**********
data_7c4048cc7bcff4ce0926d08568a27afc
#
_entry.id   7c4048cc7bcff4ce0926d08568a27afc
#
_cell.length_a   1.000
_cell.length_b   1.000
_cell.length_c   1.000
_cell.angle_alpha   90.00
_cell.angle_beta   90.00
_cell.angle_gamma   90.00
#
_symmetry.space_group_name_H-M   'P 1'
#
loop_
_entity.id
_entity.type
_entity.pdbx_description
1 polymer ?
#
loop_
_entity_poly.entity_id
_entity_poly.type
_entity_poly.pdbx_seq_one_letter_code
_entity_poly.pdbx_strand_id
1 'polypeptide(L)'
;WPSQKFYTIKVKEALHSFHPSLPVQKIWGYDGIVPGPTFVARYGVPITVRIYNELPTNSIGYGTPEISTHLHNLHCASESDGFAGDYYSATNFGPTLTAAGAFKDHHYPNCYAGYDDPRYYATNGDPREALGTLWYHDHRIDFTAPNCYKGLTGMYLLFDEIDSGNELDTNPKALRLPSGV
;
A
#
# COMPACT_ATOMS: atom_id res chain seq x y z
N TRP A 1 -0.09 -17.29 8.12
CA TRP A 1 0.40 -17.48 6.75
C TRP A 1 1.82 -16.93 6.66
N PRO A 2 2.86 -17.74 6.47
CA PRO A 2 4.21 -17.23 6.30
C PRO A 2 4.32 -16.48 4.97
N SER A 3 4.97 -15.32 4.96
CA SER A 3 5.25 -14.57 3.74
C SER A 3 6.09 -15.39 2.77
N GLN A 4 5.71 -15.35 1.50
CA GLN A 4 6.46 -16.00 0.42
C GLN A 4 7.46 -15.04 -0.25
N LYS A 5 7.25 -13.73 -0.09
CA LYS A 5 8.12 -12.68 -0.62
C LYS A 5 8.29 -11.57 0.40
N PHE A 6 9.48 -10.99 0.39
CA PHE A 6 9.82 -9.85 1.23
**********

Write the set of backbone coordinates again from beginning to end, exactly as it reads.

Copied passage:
data_7c4048cc7bcff4ce0926d08568a27afc
#
_entry.id   7c4048cc7bcff4ce0926d08568a27afc
#
_cell.length_a   1.000
_cell.length_b   1.000
_cell.length_c   1.000
_cell.angle_alpha   90.00
_cell.angle_beta   90.00
_cell.angle_gamma   90.00
#
_symmetry.space_group_name_H-M   'P 1'
#
loop_
_entity.id
_entity.type
_entity.pdbx_description
1 polymer ?
#
loop_
_entity_poly.entity_id
_entity_poly.type
_entity_poly.pdbx_seq_one_letter_code
_entity_poly.pdbx_strand_id
1 'polypeptide(L)'
;WPSQKFYTIKVKEALHSFHPSLPVQKIWGYDGIVPGPTFVARYGVPITVRIYNELPTNSIGYGTPEISTHLHNLHCASESDGFAGDYYSATNFGPTLTAAGAFKDHHYPNCYAGYDDPRYYATNGDPREALGTLWYHDHRIDFTAPNCYKGLTGMYLLFDEIDSGNELDTNPKALRLPSGV
;
A
#
# COMPACT_ATOMS: atom_id res chain seq x y z
N TRP A 1 -0.09 -17.29 8.12
CA TRP A 1 0.40 -17.48 6.75
C TRP A 1 1.82 -16.93 6.66
N PRO A 2 2.86 -17.74 6.47
CA PRO A 2 4.21 -17.23 6.30
C PRO A 2 4.32 -16.48 4.97
N SER A 3 4.97 -15.32 4.96
CA SER A 3 5.25 -14.57 3.74
C SER A 3 6.09 -15.39 2.77
N GLN A 4 5.71 -15.35 1.50
CA GLN A 4 6.46 -16.00 0.42
C GLN A 4 7.46 -15.04 -0.25
N LYS A 5 7.25 -13.73 -0.09
CA LYS A 5 8.12 -12.68 -0.62
C LYS A 5 8.29 -11.57 0.40
N PHE A 6 9.48 -10.99 0.39
CA PHE A 6 9.82 -9.85 1.23